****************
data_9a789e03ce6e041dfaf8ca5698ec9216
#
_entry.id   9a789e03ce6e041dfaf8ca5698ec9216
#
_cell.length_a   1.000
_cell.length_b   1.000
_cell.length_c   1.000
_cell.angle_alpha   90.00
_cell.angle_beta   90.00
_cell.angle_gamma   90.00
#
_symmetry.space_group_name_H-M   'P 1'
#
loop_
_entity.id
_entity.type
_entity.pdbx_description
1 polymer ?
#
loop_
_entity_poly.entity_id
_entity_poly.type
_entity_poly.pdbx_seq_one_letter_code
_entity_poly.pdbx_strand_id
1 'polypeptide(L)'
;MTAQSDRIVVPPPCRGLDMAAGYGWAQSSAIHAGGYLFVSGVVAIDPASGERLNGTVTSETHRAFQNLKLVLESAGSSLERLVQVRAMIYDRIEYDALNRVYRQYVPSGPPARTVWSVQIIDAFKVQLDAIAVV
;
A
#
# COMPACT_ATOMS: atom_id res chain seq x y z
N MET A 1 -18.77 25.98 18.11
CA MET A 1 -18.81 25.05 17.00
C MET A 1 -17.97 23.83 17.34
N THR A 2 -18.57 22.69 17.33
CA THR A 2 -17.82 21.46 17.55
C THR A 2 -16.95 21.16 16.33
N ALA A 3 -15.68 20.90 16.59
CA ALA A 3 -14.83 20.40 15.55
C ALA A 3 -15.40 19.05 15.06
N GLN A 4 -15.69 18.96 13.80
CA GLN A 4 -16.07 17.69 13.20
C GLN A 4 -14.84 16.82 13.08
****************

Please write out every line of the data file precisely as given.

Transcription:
data_9a789e03ce6e041dfaf8ca5698ec9216
#
_entry.id   9a789e03ce6e041dfaf8ca5698ec9216
#
_cell.length_a   1.000
_cell.length_b   1.000
_cell.length_c   1.000
_cell.angle_alpha   90.00
_cell.angle_beta   90.00
_cell.angle_gamma   90.00
#
_symmetry.space_group_name_H-M   'P 1'
#
loop_
_entity.id
_entity.type
_entity.pdbx_description
1 polymer ?
#
loop_
_entity_poly.entity_id
_entity_poly.type
_entity_poly.pdbx_seq_one_letter_code
_entity_poly.pdbx_strand_id
1 'polypeptide(L)'
;MTAQSDRIVVPPPCRGLDMAAGYGWAQSSAIHAGGYLFVSGVVAIDPASGERLNGTVTSETHRAFQNLKLVLESAGSSLERLVQVRAMIYDRIEYDALNRVYRQYVPSGPPARTVWSVQIIDAFKVQLDAIAVV
;
A
#
# COMPACT_ATOMS: atom_id res chain seq x y z
N MET A 1 -18.77 25.98 18.11
CA MET A 1 -18.81 25.05 17.00
C MET A 1 -17.97 23.83 17.34
N THR A 2 -18.57 22.69 17.33
CA THR A 2 -17.82 21.46 17.55
C THR A 2 -16.95 21.16 16.33
N ALA A 3 -15.68 20.90 16.59
CA ALA A 3 -14.83 20.40 15.55
C ALA A 3 -15.40 19.05 15.06
N GLN A 4 -15.69 18.96 13.80
CA GLN A 4 -16.07 17.69 13.20
C GLN A 4 -14.84 16.82 13.08